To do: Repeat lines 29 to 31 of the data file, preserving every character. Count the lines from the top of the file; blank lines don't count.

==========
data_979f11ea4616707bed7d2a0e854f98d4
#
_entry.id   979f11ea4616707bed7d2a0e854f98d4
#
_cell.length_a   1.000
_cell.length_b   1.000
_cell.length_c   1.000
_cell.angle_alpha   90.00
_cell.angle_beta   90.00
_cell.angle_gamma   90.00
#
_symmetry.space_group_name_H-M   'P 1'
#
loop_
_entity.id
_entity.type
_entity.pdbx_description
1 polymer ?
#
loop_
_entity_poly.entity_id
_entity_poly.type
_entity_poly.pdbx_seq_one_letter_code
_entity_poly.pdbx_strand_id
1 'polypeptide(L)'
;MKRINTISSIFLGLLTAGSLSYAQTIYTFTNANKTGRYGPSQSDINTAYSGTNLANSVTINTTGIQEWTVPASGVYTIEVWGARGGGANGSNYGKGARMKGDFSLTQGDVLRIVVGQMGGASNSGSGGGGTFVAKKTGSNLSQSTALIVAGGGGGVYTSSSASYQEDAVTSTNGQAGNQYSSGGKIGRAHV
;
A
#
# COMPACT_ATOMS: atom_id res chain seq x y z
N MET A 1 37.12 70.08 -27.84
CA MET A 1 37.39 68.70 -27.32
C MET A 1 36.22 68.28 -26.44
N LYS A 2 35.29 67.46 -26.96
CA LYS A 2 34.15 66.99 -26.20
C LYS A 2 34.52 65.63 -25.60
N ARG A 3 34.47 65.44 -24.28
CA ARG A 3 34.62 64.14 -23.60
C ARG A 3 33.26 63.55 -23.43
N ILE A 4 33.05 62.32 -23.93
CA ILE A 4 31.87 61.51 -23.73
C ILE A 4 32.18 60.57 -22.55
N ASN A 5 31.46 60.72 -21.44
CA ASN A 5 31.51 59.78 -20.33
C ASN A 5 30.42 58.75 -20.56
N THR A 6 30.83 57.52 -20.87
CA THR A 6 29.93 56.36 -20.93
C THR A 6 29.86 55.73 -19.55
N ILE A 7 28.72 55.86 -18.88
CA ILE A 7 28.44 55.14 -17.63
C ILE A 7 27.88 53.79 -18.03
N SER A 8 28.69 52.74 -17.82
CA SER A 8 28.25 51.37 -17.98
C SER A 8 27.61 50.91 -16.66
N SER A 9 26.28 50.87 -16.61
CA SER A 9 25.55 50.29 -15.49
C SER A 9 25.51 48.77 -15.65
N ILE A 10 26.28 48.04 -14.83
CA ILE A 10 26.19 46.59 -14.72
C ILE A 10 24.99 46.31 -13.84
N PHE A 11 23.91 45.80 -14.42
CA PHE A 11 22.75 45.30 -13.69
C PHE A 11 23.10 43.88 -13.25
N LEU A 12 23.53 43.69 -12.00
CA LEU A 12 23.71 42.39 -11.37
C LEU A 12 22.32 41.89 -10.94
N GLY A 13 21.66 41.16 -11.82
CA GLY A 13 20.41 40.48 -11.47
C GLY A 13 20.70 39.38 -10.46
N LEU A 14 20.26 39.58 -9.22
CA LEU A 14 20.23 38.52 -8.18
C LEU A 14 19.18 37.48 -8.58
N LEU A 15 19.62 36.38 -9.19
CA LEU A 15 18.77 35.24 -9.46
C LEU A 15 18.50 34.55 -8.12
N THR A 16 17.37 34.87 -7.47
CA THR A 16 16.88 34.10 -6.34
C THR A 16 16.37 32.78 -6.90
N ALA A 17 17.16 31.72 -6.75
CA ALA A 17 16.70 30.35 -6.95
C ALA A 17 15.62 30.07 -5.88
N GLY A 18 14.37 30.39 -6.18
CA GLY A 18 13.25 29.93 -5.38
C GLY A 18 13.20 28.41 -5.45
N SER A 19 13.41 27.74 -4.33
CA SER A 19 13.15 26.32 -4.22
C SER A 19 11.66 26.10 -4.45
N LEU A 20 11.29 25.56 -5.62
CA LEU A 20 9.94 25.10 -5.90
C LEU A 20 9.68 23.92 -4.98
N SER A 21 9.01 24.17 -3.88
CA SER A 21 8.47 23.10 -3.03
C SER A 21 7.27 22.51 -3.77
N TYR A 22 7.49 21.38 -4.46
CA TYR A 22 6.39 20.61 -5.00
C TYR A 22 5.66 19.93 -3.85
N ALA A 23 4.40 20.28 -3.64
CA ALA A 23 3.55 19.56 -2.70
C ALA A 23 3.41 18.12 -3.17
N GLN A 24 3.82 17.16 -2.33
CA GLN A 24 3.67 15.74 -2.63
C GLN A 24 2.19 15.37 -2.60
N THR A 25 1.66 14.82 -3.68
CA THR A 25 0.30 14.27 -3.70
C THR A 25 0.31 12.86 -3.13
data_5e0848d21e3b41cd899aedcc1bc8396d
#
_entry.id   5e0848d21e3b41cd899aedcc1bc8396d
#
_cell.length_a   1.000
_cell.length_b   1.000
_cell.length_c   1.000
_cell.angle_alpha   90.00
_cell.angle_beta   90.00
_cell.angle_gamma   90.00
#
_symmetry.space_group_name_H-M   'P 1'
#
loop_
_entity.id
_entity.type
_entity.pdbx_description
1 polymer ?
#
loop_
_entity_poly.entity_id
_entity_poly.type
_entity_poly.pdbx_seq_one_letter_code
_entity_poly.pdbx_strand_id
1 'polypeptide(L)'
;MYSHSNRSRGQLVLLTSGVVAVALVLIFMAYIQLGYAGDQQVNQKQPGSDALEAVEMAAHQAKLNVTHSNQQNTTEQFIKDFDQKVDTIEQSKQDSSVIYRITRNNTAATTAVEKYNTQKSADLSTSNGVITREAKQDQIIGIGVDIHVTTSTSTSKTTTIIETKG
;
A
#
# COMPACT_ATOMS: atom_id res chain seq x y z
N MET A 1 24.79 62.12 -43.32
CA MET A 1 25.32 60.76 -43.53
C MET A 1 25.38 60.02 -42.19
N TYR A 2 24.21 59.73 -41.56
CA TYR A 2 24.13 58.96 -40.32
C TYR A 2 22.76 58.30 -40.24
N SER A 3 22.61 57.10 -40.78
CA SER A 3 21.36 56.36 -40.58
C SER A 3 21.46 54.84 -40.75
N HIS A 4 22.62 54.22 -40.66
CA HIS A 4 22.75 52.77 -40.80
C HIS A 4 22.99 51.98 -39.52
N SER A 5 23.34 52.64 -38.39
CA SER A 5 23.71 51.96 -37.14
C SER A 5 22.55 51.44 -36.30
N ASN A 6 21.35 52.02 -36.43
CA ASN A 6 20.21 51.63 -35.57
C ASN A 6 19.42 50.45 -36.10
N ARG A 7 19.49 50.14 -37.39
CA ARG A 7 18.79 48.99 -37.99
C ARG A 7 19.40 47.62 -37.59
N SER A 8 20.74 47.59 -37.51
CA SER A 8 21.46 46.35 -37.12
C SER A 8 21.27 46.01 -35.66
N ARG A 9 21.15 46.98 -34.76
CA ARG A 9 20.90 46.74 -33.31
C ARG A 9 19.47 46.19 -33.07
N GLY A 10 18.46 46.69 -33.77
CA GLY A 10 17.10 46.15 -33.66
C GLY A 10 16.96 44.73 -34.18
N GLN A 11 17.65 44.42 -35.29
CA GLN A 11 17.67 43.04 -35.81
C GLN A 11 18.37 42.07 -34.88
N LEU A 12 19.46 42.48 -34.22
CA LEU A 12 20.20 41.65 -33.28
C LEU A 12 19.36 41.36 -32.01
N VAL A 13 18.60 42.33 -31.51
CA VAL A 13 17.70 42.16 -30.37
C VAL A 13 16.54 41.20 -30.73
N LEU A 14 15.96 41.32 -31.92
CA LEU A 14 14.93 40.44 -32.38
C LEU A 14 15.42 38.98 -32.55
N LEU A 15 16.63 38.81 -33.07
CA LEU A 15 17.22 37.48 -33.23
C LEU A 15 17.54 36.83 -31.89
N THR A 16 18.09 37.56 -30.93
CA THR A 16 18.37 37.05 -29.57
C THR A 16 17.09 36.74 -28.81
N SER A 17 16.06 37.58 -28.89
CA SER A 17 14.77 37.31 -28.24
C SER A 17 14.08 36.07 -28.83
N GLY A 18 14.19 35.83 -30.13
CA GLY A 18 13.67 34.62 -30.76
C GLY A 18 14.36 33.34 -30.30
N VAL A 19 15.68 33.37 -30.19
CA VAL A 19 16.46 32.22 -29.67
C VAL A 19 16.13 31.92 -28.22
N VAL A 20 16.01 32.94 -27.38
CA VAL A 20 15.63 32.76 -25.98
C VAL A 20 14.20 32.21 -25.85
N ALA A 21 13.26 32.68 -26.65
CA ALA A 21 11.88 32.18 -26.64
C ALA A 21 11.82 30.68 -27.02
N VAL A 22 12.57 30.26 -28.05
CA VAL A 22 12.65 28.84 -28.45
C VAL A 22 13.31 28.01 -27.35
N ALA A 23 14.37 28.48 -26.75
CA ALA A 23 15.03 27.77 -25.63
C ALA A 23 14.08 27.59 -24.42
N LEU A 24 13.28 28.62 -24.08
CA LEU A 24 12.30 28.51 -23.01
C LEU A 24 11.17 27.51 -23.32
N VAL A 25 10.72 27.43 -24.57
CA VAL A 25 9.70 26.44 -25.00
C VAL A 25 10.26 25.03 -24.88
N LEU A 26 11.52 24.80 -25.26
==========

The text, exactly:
#
# COMPACT_ATOMS: atom_id res chain seq x y z
N MET A 1 37.12 70.08 -27.84